This week’s flash fiction challenge was to start with a color in the title. Shocker that I went with…
My numb tongue retracts, attempting to absorb nutrients from the frozen froth.
Who ordered the sunflower seed Slushee?
My right eye flutters open to a vast expanse of white. A glaring, blinding white.
Snow? Makes sense.
Not sense like remembering an Arctic sojourn in my recent past. But logical sense – the cold, the wet.
My left eye struggles open through resistance, hindered by the frozen drift. The radiance becomes blurry , tainted by my dominant eye’s limited range of vision. The white becomes more muddled with each blink, mixing and merging with shades of yellow. Canary blinks to ochre blinks to tan.
The snow isn’t white, my viscous brain processes. It’s yellow.
I start the rest of the way awake, spitting. Reflexes bolt my body upright and my hand to my mouth at the same time.
Pain. A splitting headache, but more than that. My legs feel weak, my stomach feels raw. Groping beneath me in a failed and flailed attempt to stand, I finally settle for a kneel. Eyes drop down from the reflected sunlight to the shadow of my body.
The snow beneath my body’s divot is a pool of faded yellow. Another smaller pool of creamy off-white is to my left. Another and another, smaller splotches trail away in regular intervals
If your stream is losing strength, you may have an enlarged prostate, pops into my head as I trace the tainted drippings. Oh joy, I face planted in the latrine.
The reverie is broken by a blood curdling sound. Something between a scream and a howl pierces through the crisp air. My neck rotates still dilating eyes around searching for the source direction amidst countless echoes
No luck. The field lay as vast and barren as before. No prehistoric animals, no smoky apparition of a beheaded goddess, which seemed the only two things capable of such a cry.
A glance behind me, in the direction of the trailing off yellow snow, sees a copse of trees fifty yards distant.
Certain that the sound is coming across the snowy field, I take one unsteady step toward the trees. My ankle buckles under my weight, and I plummet back toward the snow. I’m unsure if my ankle is twisted or if this is just a city slicker attempting to cross country in tennis shoes, but instinct dictates I shuffle to safety before finding out. Using my calves and knees like a snowshoe, my hands reach forward and pull through the frozen sea, half swimming and half crawling, toward safety.
I refuse to look back as the sound gains on me. A gusty wind blows upon my back, except the unnatural heat in this frozen tundra makes me sure it isn’t wind. The howls become deafening as I lurch through the thin green line.
The wailing stops. I close my eyes and curl up behind the cylindrical wooden forcefield of an ancient oak. After the horrifying sounds of the run, this blanket of silence is serene.
Until the smell hits my nose. Musty. A car left in the rain with the windows cracked. Rancid. That car had some leftover McDonalds. Putrid. That old McDonalds is in the trunk next to a dead opossum.
Eyes open to a drooling mandible of matted grey-brown fur. A glistening black nose twitches above an open mouth of sharpened canine teeth. Atop it all are two black eyes, intense yet toying at the same time. My ears register the satisfied, guttural growl that has replaced the howls of the hunt.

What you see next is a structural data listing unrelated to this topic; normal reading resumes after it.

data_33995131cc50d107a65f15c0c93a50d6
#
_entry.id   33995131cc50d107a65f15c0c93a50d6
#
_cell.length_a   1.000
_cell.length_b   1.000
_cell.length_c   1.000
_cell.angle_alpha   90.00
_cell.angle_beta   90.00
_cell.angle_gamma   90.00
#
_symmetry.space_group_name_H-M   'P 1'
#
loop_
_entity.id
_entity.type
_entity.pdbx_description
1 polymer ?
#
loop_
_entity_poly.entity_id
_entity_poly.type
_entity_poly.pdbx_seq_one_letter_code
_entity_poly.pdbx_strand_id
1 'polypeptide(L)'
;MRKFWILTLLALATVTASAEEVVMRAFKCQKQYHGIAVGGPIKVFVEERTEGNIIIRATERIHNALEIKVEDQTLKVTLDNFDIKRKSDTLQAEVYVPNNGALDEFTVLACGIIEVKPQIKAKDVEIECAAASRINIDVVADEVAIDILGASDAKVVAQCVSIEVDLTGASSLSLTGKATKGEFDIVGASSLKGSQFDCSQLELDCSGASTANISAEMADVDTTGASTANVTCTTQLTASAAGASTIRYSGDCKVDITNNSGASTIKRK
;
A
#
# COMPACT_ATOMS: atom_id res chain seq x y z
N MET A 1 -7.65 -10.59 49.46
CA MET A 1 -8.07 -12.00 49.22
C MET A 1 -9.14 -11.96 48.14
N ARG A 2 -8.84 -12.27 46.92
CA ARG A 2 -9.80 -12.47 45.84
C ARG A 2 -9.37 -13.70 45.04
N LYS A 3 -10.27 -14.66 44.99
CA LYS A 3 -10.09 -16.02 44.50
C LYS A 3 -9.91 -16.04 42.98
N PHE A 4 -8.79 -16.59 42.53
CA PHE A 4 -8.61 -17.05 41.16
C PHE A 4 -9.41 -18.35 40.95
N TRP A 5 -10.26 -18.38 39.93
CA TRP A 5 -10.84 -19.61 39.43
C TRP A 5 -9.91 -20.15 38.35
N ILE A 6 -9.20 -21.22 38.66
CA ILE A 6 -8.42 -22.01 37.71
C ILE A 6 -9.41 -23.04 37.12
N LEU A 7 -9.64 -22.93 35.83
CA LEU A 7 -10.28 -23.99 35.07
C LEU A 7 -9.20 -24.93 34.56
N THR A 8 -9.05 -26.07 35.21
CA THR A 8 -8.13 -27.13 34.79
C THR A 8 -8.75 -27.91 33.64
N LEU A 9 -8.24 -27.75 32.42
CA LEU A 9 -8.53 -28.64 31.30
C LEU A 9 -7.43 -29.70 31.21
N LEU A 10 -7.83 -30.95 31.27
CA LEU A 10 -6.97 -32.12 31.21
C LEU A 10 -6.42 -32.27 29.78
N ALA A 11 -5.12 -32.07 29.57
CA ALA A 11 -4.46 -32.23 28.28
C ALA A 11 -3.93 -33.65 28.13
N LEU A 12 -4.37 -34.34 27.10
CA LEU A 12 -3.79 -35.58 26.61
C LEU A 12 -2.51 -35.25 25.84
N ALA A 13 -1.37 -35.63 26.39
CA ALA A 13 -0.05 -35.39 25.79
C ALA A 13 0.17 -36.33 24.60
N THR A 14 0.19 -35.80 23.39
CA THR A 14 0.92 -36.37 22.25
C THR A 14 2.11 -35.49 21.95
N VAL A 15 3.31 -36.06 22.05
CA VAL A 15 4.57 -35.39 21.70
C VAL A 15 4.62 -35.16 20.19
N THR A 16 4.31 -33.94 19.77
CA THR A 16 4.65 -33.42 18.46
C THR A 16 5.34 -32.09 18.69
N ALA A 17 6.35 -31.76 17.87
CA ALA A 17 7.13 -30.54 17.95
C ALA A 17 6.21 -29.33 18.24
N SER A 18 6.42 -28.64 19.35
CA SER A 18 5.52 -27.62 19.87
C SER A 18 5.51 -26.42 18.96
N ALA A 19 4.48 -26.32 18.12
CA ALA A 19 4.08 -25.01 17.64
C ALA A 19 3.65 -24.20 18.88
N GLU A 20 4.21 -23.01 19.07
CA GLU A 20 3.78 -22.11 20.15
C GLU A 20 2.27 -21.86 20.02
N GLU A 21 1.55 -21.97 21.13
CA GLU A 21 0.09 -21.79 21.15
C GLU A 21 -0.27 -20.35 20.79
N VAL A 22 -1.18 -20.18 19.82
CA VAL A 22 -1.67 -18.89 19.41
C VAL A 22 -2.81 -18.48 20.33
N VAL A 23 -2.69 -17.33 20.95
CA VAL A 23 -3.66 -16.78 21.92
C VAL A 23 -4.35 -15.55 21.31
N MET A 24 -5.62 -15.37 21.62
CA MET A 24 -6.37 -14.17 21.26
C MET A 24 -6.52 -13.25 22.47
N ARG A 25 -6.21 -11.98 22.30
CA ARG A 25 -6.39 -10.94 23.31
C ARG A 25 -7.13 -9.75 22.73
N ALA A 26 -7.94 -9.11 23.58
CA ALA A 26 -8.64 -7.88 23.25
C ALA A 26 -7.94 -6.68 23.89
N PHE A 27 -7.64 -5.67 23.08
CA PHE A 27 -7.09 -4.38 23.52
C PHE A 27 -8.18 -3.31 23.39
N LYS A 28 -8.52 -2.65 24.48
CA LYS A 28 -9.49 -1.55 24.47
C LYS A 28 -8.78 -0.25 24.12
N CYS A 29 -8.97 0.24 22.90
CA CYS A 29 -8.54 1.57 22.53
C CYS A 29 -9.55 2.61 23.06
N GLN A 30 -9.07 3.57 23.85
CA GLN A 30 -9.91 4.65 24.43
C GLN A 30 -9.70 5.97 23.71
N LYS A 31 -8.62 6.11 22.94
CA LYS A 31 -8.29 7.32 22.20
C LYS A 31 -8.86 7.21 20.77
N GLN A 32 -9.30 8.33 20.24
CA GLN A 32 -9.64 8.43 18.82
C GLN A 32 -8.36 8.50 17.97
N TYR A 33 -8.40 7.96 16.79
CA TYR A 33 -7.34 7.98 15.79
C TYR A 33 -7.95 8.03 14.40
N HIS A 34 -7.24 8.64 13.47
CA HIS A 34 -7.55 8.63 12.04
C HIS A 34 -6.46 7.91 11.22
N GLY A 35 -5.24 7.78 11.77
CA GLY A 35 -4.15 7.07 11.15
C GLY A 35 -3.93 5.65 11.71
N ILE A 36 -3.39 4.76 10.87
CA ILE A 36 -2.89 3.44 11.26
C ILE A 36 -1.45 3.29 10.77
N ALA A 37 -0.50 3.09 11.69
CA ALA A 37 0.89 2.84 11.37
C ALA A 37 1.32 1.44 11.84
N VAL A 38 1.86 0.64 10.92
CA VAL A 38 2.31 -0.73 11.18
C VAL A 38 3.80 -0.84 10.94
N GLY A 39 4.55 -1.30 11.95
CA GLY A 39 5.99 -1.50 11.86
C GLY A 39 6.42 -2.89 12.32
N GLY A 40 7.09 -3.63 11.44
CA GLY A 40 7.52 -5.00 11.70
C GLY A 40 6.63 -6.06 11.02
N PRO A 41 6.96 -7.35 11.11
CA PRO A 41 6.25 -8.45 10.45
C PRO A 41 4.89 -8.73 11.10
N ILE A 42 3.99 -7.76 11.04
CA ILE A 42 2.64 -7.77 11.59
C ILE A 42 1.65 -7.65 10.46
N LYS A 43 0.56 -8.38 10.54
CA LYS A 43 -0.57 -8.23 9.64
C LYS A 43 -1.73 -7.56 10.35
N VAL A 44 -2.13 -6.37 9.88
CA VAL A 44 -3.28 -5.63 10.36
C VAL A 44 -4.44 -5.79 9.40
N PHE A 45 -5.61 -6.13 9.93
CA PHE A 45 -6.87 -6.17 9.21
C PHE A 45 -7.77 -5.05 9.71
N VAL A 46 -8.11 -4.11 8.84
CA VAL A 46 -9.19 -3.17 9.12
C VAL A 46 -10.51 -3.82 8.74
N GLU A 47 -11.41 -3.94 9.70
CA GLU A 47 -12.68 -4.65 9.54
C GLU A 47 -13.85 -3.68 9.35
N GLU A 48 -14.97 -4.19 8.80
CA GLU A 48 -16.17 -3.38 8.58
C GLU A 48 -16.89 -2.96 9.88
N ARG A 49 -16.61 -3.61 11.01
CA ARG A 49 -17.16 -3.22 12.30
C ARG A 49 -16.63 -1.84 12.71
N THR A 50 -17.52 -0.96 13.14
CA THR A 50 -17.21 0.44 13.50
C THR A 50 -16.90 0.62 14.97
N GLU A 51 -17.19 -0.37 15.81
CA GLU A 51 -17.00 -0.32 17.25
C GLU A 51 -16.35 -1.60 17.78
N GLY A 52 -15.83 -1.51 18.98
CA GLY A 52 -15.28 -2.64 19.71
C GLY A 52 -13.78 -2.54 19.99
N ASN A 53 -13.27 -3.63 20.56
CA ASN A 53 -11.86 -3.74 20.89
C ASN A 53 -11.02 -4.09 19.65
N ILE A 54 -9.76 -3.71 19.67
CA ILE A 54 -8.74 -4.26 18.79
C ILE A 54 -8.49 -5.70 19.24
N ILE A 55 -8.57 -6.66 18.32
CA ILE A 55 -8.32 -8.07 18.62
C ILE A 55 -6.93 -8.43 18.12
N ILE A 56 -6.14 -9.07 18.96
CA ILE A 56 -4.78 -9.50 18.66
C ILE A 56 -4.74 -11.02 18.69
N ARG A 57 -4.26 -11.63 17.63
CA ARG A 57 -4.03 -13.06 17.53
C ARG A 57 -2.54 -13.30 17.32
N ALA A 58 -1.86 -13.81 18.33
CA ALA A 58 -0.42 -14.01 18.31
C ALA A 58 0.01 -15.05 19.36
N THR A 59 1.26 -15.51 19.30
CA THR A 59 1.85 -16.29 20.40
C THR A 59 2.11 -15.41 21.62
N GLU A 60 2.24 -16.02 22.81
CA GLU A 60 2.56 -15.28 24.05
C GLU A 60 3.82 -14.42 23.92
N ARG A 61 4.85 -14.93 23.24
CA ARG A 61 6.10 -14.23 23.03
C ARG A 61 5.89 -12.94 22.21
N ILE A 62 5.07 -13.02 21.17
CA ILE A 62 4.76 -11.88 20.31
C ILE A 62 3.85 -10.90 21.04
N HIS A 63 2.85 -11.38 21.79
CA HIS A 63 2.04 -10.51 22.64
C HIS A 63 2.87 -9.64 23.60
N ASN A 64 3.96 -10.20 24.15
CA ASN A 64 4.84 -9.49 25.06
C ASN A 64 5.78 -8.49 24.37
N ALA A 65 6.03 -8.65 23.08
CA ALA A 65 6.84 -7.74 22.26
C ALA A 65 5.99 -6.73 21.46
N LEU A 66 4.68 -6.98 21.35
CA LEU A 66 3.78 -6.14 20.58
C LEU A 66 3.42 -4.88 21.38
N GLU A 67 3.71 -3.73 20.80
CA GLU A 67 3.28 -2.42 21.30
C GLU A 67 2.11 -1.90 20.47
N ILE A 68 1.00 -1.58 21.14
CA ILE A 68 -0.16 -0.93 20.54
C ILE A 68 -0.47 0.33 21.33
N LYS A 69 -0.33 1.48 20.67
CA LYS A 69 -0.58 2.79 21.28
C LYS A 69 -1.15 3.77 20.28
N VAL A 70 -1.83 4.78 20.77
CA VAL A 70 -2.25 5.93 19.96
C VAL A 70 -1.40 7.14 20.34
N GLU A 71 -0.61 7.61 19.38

Whatever energy I have left forces me up the tree. Halfway up, I learn the extent of my injuries. Stomach is indeed raw. Rough bark bites through two layers of cotton clothing, scraping skin that feels like this is not the first tree it’s encountered. The legs feel chaffed and punctured as they attempt, but fail, to find traction around the shaft. Wounds I was unaware of open anew.
The furry harbinger of doom below me skulks around the base, sniffing and attempting to climb. Growls transitions back to howls, but a different howl than before. More of a whine.
Or a call to action. Other howls respond from the thicket of woods. A prey has been treed. The pack is coming to dine. I look back out to the snowy open field, still vast and empty, virgin minus a few splotches of yellow.
They can’t leave the woods, screams my brain, or perhaps my instinct. Whether through reason or intuition or blind hope, I know I must leave the tree before the other creatures arrive.
A leap of faith vaults me over the hunter. I tweak the other ankle upon landing and pitch forward yet again, a position to which I am becoming quite adept at and averse to. But no time to consider my current plight nor position as the canine makes a final dash toward his escaping prey. Claws scrape through denim, shredding the legs beneath, as I revert to the familiar crab-swim into openness.
The howling returns, this time behind me for sure. Energy fading, I stumble out as far as I can go. The blood from my legs drips past the constricting jeans just as I get to the urine spot. Another two steps, with bright crimson drops merging with faded tan drips.
Three steps forward, I fall for the final time. The stomach wounds open as a bloody pool forms right where the yellow snow had been.
As consciousness wanes, it occurs to me that blood fades over time. Wash out a white shirt, the blood will turn brown, then tan. Eventually a creamy yellow.
What about in snow? Would it turn yellow? Probably.
And it sure tastes salty.
At least I wasn’t lying in piss.
Then white and red and yellow fuse together to become black.